Another possible difference involves stinging nettle (Urtica diocia). That plant is often listed as a host for eastern commas but not, it seems, for question marks. Anyone with a photo or a memory of a question mark ovipositing on stinging nettle or their caterpillars using it?
Butterfly gardeners, please let us know which plants the anglewings have used in your yard. You may know more about the host plants for these two species in South Jersey than anyone!
I will stop here and invite comments from anyone with other thoughts about these numbers. I see several complications we could explore, along with questions about host plants:
Is thirteen years of logging too short a period to draw lines of population trends? Does that question mark boom year of 2012 distort its record for all our log’s thirteen years so far? As many of us have become better butterflyers over the years, with more experience and better field guides, do we now separate more commas from question marks than we used to? (If so, that could create an apparent rise of the first and decline of the second.) Are the ecologies of the two species actually so different – despite their many apparent similarities – that comparing them is like comparing apples and oranges and so finding parallels or contrasts is self-delusion? And so on.
I am also reminded of a line I saw recently in Doug Tallamy’s The Nature Of Oaks: “Ecology is not rocket science,” a friend once observed, “It’s much more complicated than that!”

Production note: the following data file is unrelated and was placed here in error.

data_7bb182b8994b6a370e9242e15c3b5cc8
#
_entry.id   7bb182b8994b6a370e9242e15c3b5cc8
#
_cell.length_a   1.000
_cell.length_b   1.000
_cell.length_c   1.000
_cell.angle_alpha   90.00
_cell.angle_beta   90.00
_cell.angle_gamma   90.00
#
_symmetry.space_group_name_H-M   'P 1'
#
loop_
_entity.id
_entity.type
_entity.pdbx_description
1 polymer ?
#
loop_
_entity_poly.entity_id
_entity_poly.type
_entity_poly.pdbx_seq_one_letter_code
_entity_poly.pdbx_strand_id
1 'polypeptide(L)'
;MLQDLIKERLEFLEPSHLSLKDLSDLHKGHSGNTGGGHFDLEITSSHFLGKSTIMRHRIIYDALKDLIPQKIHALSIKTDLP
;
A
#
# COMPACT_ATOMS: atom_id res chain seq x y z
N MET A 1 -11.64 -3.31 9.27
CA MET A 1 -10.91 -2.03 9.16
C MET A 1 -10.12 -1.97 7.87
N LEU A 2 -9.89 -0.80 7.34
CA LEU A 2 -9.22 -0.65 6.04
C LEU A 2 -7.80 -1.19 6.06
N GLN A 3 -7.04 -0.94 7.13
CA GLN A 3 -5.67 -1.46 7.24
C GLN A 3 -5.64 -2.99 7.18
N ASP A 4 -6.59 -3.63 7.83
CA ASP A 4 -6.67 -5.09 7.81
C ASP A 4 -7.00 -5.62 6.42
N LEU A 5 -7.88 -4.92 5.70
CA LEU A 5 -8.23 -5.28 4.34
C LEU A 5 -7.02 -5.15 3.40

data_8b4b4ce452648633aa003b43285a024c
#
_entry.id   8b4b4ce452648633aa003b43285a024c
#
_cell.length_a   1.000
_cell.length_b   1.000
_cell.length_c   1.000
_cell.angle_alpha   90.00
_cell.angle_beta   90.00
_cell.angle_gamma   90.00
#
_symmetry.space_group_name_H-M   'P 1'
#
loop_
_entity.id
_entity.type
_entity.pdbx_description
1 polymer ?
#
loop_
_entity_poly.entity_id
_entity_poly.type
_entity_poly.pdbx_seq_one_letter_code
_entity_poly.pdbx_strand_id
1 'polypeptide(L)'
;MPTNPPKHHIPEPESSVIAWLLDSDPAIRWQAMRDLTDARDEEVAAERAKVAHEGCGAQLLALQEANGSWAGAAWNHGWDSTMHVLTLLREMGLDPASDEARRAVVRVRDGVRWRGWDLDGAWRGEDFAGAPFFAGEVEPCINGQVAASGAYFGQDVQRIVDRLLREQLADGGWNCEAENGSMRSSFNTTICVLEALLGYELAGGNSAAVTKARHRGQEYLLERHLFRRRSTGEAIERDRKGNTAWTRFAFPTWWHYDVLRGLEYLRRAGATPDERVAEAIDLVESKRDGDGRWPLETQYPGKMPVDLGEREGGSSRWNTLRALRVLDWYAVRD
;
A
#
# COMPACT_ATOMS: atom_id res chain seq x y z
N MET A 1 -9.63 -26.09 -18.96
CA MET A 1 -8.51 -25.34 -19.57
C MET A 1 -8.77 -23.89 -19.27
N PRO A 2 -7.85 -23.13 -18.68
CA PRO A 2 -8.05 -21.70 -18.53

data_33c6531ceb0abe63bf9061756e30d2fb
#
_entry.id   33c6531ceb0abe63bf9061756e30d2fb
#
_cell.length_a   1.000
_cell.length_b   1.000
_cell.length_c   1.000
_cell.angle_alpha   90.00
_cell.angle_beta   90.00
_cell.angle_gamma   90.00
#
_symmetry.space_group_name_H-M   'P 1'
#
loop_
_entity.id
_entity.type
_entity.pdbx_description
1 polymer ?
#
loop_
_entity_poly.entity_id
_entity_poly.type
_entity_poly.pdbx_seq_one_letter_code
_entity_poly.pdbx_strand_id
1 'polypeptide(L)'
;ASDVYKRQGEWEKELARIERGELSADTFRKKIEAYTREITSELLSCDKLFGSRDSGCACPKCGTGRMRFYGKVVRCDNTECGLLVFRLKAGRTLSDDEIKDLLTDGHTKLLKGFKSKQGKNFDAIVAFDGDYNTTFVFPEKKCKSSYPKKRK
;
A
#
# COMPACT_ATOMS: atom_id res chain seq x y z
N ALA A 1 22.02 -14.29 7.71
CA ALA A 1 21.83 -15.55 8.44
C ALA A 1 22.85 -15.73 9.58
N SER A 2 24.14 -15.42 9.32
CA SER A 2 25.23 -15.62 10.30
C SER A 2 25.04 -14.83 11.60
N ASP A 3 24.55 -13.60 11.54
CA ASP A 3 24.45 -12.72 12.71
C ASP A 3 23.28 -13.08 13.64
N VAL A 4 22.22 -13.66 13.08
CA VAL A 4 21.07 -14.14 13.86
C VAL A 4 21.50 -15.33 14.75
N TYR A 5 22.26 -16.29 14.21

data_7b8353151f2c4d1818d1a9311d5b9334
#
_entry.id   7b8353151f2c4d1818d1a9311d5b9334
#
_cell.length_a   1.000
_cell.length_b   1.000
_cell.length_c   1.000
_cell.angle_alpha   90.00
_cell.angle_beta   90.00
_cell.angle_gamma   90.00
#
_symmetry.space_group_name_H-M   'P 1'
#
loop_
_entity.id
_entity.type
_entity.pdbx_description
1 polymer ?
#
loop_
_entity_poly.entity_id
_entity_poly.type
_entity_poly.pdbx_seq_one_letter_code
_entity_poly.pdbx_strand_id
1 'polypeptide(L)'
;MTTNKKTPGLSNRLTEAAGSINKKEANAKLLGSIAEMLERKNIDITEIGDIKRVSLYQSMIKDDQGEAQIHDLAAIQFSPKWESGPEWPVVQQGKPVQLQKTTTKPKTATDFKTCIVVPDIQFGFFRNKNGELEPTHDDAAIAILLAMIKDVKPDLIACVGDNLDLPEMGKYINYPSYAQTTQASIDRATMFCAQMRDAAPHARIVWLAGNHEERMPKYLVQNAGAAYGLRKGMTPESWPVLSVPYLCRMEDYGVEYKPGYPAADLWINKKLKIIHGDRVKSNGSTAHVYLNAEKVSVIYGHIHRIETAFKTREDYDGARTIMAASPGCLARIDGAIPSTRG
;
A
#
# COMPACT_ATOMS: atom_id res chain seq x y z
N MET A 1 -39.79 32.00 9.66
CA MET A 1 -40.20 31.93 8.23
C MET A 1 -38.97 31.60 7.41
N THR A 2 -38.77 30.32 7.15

Our blog’s comments tool had to be disabled as it was plagued by spam. Thoughts, questions, or complaints can be emailed to me nacotejackATgmailDOTcom and I will post below. Thanks for reading!
[PS: The anglewing in Jeanine Apgar’s photo at the top of this post is an eastern comma.]
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[Update (8-3-21):In response to Jack Miller’s post below, Dale Schweitzer has kindly provided his own thoughts about the host plant for Euphyes dion in our area. See the end of this post for his comments.
Any observer observing ovipositing by this species should attempt to photo it and also include full shots of the plant involved and post on our Sightings Log. We could help solve this mystery! jc]
Dion skipper has an interesting history in the SJBP log. Since the log began in 2008, Dions have been found in six of our eight South Jersey counties: CMY, ATL, CUM, CAM, BUR, and OCN; only SAL and GLO have not reported the species. CMY has had by far the most reports with 122; ATL has had 9 with only 3 reports north of the Tuckahoe River area; BUR has had 7; CUM has had 5 reports; and CAM has had 1 report (2013).
From 2008 to 2011 we collected 19 reports from three counties (CMY, BUR, and ATL) with a total number of individuals of approximately 30 to 40 (numbers do not exist for 2008). By 2011, the vast majority of reports started coming from CMY with peak years of 20 reports in 2016 and the log’s record of 33 reports in 2017. Reports of 20 to 40 individuals became common with peak number of individuals in reports as high as 144 (2012), 60 (2017), 131 (2019), and the log’s record of 350 in 2020.